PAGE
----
August 8, 2012
Thursday, August 09, 2012
A: From Kolkata, India, our regular listener Sanjib Biswas sent us a letter instead of emailing us as he usually does. In a letter dated July 12, he reported listening to our July 11 broadcast with crystal clear reception.
B: Sanjib said: “the News, Current Affairs, Letter Box, Sunday Show, and Music Show, are my favorite programs. VOV is a big source for me of news and information about the rich culture and customs of Vietnam. I would like to know the names of some famous National Biospheres in Vietnam”
A: Dear Sanjib, Vietnam has quite a few National Biospheres recognized by UNESCO. They include: Cat Ba Island, Cat Tien National Park, the Red River Delta, the Can Gio Mangrove Forest, then sea and coastline of Kien Giang province, and the Western Nghe An Biosphere.
B: The most famous is the Can Gio Biosphere Reserve, which was recognized by UNESCO in 2000. It is a wetland located 40 km southeast of Ho Chi Minh City. The site, characterized by a wetland bio-system dominated by mangrove, is an important wildlife sanctuary for many rare species. The forest area of 75,000 ha contains at least 150 botanical species.
|International cruise tourists visit Can Gio Biosphere Reserve in HCMC. (Photo: Sggp)
A: Another Indian listener, Ratan Kumar Paul of West Bengal, emailed us and said he listened to our broadcasts from July 25 to 31 from 16:00 to 16:30 UTC on the frequency of 9550 kHz. He said: “…We and our friends all enjoy your programs and visit your webpage every day. Who is the most famous modern poet in Vietnam?”
B: We’ll tell you about Vietnam’s first modern poet: Tan Da.
A: The early 20th century was a fascinating time of modernization and westernization in all areas of Vietnamese cultural life. The poetry and literature of this time reflected the psychological strains and uncertainties, as well as the enthusiasms, of Vietnamese as they encountered western culture, yet struggled with the difficulties of being colonial subjects with limited control of their own destinies.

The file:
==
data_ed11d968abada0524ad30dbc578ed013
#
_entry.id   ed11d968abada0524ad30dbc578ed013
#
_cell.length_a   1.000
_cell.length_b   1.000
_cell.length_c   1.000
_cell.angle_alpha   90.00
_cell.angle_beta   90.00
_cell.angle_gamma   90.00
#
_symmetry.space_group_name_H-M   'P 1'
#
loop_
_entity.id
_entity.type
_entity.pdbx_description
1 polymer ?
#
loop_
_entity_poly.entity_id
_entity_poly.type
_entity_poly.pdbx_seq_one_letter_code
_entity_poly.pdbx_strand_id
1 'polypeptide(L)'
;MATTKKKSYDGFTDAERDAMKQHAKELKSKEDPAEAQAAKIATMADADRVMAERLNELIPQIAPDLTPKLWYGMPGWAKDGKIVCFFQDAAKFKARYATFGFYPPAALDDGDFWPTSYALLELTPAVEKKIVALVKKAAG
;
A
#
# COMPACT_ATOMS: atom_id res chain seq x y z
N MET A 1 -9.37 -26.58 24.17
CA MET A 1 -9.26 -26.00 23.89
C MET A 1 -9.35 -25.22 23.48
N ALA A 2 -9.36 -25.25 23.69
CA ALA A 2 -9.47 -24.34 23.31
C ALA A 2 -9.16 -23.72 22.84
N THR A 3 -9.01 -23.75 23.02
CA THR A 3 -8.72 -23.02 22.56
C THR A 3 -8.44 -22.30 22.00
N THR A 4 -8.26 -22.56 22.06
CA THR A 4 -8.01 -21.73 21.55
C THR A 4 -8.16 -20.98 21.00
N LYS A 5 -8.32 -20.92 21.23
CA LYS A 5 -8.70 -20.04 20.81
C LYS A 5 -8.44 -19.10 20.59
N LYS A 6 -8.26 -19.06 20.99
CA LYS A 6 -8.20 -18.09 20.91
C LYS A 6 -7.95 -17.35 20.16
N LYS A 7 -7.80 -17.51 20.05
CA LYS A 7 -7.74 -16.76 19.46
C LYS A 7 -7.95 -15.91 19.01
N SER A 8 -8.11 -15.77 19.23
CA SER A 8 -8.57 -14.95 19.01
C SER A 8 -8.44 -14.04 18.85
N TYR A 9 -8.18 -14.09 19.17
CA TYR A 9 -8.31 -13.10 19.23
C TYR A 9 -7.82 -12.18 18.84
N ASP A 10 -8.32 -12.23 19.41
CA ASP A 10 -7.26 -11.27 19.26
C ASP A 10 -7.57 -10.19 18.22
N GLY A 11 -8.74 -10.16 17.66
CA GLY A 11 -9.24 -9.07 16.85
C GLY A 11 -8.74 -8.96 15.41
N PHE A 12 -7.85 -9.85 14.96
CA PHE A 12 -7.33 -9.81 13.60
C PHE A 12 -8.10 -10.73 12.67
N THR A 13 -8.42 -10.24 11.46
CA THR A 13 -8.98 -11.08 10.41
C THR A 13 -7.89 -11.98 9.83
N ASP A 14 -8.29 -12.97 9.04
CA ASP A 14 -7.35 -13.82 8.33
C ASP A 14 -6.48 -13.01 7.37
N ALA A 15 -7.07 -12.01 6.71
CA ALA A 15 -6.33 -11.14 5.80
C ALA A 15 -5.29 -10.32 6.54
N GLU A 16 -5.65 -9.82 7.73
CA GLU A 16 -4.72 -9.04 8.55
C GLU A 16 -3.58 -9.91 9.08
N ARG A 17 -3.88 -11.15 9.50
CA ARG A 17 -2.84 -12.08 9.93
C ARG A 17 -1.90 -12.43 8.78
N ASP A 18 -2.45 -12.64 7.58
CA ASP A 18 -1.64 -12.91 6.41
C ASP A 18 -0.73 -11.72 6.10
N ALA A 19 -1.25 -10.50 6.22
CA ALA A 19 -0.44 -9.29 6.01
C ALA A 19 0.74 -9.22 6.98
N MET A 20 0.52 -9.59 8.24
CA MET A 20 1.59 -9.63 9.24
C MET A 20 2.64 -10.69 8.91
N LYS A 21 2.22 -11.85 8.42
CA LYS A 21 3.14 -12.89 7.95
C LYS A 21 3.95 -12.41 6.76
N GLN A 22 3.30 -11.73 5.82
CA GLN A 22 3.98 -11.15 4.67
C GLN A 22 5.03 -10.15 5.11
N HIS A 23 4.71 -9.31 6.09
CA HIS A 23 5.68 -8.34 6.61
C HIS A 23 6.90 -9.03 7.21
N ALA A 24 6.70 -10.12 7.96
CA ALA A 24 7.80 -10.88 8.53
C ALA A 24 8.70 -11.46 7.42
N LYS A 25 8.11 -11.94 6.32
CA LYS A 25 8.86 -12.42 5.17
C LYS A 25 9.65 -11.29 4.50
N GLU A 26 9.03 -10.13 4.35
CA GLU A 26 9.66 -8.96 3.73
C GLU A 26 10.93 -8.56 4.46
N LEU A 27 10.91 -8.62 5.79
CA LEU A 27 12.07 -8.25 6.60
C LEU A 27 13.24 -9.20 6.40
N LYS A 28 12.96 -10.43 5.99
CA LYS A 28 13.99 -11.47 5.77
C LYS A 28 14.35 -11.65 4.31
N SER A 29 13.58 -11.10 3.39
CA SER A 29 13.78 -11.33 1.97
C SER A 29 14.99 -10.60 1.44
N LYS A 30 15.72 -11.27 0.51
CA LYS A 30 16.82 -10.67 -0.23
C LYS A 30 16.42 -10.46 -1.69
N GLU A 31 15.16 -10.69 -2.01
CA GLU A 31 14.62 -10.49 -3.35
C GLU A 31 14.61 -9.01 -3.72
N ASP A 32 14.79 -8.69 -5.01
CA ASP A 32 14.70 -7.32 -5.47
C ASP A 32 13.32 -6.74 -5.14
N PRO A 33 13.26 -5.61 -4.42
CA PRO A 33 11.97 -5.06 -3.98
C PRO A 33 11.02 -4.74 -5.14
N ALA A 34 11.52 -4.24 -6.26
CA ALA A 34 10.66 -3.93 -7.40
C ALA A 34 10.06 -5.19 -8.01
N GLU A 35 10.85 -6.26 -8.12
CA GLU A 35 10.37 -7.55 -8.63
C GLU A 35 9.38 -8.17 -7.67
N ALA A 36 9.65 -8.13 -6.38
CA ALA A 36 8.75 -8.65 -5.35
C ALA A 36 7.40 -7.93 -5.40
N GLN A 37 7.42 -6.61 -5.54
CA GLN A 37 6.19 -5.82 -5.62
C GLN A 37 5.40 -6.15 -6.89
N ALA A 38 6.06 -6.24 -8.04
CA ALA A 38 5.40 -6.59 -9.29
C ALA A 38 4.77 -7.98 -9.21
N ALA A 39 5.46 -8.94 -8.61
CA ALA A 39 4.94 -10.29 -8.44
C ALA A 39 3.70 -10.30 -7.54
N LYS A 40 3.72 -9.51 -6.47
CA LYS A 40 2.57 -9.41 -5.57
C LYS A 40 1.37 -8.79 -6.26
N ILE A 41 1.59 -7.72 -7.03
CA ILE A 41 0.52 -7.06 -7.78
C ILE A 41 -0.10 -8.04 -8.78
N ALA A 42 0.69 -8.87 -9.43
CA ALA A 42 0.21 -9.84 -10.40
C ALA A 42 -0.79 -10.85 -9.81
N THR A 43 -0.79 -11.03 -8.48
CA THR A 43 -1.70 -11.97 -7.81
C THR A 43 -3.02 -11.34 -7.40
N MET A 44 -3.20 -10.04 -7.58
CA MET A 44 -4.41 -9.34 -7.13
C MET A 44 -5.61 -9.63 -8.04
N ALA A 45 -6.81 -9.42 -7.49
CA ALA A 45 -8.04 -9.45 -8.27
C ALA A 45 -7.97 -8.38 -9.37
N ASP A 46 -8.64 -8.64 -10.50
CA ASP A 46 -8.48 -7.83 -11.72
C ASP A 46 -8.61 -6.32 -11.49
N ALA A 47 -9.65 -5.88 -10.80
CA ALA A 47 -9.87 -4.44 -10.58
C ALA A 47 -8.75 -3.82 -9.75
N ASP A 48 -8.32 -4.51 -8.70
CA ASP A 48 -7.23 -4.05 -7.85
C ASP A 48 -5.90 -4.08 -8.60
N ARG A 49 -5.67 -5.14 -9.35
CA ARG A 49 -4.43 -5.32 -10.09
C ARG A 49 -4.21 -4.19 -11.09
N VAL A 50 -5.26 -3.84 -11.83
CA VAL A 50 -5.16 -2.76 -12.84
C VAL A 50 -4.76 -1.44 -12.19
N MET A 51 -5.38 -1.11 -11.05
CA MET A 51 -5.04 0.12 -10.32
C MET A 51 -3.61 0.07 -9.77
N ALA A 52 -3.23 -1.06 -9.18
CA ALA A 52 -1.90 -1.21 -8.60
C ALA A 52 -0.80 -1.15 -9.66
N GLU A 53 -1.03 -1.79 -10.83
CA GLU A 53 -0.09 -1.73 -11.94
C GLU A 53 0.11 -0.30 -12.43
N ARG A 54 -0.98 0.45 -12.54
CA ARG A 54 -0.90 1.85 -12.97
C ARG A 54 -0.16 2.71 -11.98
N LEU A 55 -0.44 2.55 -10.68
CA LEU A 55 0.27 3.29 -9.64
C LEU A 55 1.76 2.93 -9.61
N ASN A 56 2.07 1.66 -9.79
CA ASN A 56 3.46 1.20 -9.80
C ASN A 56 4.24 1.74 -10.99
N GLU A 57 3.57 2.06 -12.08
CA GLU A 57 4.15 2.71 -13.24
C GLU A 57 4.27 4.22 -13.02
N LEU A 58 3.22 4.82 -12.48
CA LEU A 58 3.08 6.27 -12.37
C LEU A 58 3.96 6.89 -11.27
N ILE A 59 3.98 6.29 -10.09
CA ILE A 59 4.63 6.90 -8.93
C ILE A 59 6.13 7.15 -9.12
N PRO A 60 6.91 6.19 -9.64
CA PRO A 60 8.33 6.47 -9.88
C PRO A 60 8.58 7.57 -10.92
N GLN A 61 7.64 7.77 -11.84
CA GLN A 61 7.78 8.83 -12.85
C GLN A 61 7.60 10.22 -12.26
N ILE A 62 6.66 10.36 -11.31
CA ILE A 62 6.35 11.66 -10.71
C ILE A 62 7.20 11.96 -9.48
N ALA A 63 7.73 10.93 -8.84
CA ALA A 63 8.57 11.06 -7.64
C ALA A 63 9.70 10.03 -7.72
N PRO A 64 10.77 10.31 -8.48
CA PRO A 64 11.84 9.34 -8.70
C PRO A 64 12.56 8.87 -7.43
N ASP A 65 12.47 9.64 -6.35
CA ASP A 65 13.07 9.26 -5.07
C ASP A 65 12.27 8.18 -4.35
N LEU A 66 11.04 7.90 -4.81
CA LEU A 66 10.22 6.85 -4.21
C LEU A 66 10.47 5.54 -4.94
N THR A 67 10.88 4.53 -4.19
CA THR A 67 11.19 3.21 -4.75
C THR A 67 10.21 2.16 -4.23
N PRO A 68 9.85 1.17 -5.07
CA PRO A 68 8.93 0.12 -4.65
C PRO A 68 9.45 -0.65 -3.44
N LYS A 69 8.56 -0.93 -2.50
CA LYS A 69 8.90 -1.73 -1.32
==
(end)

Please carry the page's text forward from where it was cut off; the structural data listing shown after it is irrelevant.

B: One figure who lived through this challenging time and expressed all of its wonders and contradictions was the poet Tan Da. Born in 1889, he grew up in a Confucian family that emphasized study of the Chinese classics, but during a time when the traditional exams no longer had any meaning.
A: So Tan Da attended western schools where he learned the Vietnamese Romanized script and French, but he encountered difficulties there as well. He deeply loved a woman from a high-class family, but knew that she and her family could only accept him if he passed the exams to qualify for a government position with an elevated social status.
B: But he failed the exams twice. The poem "Teasing Myself" sums up his bitterness at this rejection. The examiner commented that his writing was "too good."
A: Well, dear Kumar, we hope you are satisfied by our answer regarding Vietnam’s first modern poet Tan Da. If any of you have further questions regarding Vietnam and its culture, don’t hesitate to email us at email@example.com. We’ll be more than happy to answer them.
B: You’re listening to the Letter Box on Radio the Voice of Vietnam and now, relax with a folksong of Vietnam before we continue with received listeners’ letters and emails during the week.